More than 11,000 people and firms provided feedback on the European Commission’s “Digital Euro for the European Union” endeavor in less than two weeks since they opened it for public consultation. The section for feedback will be open until June 14th.
In addition to the website’s open-ended comments section, there is a targeted consultation questionnaire aimed at gathering information from industry representatives, authorities, and experts on topics such as privacy and data protection, anti-money laundering (AML), and counter-terrorist financing (CFT) rules, the impact on financial stability, and users’ needs and expectations.
The consultation period runs ahead of the parliamentary debate on the digital Euro, which will begin in 2023. According to crypto advocate Patrick Hansen, most respondents in last year’s round of consultations on the digital euro spoke out in support of payments being a private matter. Despite this, Commissioner for Economy Paolo Gentiloni of the European Commission remarked that “a completely anonymous digital euro is not desirable.”
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France’s and Switzerland’s central banks have announced a successful trial of the digital Euro and Swiss Franc. A review of a sample of the information in the public feedback area revealed some dissatisfaction with the project. As an example, an anonymous German comment reads:
“NO! There are already digital payment methods! So, what is CBDC for? […] greater surveillance, the prevention of bank runs, addiction, and, as a result, mankind’s enslavement? This does not preclude money laundering; several tax havens, such as the Cayman Islands, Macau, and Dubai, already do it on a significant scale for the top 10,000.”
Michael Hagmüller, a German-language critic, likewise underlines the dangers of government overreach that could result from the introduction of a single digital currency:
“I am opposed to the EU adopting a digital euro. My concern is that essential freedoms could be jeopardized here, giving authoritarian governments complete power. The Maastricht criteria demonstrate that prior governments have broken the norms, and a digital euro would allow the state to do anything it wants with its inhabitants while suppressing any dissent.”
The German language, in particular, dominates the public comments area, and unfavorable opinion toward the digital euro appears to be widespread. The first opinion in a foreign language, Dutch, was found after scrolling through 21 pages. That one, too, aimed the initiative, albeit more subtly. Marcel Diepstra believes that the EU should focus on effective crypto laws rather than its CBDC:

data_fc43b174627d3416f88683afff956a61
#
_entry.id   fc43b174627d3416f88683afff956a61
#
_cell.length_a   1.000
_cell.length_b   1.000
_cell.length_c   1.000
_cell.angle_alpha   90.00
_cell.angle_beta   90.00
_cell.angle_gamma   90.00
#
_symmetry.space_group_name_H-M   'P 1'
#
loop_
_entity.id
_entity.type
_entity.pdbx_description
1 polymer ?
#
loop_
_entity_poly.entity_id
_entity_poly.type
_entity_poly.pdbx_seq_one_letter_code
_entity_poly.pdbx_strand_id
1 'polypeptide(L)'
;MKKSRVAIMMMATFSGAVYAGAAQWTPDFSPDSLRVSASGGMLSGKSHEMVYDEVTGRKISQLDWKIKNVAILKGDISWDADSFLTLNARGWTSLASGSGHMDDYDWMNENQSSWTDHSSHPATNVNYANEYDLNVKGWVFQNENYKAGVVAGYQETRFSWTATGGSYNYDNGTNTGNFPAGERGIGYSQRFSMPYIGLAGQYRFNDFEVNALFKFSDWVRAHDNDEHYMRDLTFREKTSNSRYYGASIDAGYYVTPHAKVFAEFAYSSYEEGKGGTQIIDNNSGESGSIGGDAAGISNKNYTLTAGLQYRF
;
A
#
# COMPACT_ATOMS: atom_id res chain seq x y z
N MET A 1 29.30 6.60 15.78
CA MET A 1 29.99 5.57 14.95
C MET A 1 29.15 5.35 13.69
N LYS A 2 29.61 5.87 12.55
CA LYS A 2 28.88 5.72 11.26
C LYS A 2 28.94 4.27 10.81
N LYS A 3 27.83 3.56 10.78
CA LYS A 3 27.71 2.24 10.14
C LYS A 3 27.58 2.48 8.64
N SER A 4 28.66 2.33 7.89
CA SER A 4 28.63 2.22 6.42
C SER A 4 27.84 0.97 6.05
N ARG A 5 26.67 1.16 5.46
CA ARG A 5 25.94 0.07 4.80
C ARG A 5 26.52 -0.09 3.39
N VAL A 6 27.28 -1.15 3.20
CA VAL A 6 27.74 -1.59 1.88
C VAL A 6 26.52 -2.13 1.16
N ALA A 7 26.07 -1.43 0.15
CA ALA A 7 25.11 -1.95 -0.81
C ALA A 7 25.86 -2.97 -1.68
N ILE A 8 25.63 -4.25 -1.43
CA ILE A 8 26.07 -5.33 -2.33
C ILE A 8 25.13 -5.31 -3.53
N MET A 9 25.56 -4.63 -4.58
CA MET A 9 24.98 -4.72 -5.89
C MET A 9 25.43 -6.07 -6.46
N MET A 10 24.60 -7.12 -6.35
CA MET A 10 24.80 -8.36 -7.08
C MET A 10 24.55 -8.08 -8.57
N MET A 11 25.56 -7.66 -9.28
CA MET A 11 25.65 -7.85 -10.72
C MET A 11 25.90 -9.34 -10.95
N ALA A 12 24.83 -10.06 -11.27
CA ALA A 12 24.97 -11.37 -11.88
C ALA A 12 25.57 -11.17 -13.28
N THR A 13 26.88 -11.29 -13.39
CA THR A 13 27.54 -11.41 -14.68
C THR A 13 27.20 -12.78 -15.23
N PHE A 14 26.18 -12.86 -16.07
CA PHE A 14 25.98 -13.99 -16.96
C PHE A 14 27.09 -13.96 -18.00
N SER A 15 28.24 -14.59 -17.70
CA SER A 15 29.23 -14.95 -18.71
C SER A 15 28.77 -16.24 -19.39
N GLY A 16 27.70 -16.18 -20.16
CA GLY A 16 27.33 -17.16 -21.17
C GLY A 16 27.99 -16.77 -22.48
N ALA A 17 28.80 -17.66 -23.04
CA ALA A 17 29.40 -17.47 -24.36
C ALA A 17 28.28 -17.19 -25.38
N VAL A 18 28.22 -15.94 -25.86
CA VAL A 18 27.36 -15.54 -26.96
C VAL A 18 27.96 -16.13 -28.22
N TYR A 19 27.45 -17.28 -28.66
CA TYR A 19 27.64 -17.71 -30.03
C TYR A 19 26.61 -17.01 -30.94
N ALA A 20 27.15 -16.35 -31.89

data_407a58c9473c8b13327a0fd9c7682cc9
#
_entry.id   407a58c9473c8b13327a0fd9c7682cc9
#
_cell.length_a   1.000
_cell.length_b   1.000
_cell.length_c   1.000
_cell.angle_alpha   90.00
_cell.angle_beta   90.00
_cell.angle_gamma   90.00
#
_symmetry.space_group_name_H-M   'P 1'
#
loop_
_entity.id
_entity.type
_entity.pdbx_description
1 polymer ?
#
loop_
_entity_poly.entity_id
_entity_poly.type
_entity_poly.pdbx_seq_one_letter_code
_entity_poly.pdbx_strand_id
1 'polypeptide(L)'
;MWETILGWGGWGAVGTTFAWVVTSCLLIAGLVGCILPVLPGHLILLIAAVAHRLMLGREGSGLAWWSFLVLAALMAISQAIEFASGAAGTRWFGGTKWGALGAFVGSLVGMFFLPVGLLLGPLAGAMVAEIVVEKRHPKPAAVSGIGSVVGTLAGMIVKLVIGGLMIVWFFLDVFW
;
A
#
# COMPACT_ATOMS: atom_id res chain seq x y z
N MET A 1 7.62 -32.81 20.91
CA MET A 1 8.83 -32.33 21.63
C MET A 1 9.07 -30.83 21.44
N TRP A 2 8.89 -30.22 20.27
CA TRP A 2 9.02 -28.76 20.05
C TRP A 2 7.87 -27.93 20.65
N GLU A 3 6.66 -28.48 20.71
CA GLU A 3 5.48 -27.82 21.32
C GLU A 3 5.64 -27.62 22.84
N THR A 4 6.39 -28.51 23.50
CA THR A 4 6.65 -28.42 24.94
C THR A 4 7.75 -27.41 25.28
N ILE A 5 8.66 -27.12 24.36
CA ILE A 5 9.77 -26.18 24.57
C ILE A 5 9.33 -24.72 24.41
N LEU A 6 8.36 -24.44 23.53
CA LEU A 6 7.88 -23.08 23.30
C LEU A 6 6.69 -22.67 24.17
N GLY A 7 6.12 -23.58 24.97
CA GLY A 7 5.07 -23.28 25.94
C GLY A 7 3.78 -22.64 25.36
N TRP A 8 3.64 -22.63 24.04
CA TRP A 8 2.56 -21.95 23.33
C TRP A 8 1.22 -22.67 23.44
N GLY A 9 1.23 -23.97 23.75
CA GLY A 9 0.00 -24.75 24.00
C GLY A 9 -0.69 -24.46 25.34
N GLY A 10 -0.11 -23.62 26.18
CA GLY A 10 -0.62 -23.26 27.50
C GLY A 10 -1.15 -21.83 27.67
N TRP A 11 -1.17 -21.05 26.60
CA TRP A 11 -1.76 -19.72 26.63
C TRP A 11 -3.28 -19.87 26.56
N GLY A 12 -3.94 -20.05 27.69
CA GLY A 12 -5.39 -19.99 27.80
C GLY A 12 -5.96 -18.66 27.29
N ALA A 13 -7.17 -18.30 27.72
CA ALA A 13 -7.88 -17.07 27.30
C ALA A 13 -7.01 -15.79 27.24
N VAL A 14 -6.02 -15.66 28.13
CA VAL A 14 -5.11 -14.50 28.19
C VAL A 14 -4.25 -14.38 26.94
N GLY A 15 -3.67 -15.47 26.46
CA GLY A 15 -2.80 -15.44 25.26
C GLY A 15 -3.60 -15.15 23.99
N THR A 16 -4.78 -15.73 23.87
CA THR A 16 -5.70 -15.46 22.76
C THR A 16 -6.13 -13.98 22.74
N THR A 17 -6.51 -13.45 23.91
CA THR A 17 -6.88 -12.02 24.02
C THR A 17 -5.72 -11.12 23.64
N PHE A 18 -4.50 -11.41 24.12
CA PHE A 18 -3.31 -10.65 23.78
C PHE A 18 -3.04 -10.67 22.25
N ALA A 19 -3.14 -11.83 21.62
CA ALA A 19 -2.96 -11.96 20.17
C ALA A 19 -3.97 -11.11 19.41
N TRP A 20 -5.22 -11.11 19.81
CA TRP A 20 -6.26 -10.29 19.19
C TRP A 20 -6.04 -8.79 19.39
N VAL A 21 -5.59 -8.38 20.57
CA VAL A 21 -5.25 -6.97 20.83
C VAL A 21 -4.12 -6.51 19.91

“We’ve shown over the last 13 years that cryptographically secured digital currencies can be secure and trustworthy while remaining entirely decentralized.” The currency can no longer be changed without the permission of the majority of all stakeholders if it is appropriately set up.”
In addition, citizens of smaller EU member states have expressed concern about increased power consolidation in the hands of the EU’s largest economies. For example, Milan Golier of Slovakia advocated for the preservation of the Union’s members’ sovereignty:
“Neither my family nor I are in agreement. I believe the EU is going too far; the economic help group between sovereign governments is morphing into a dictatorial system dominated by two major players, which we did not want.”
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Others voiced displeasure with the overall process of money virtualization, which is expected to be accelerated significantly if a pan-European digital currency is formed. Belgian Marie Rommelaere wrote:
“This digital euro, in my opinion, is an exception that underlines our bad debt-money situation.” Neither the euro nor any digital currency is acceptable. Let us look for a currency backed by solid assets, such as gold.”
However, the euphoria about the input level should be tempered because most comments are anonymous short remarks that are usually critical of the project. These are not necessarily representative of the views of the majority of EU citizens.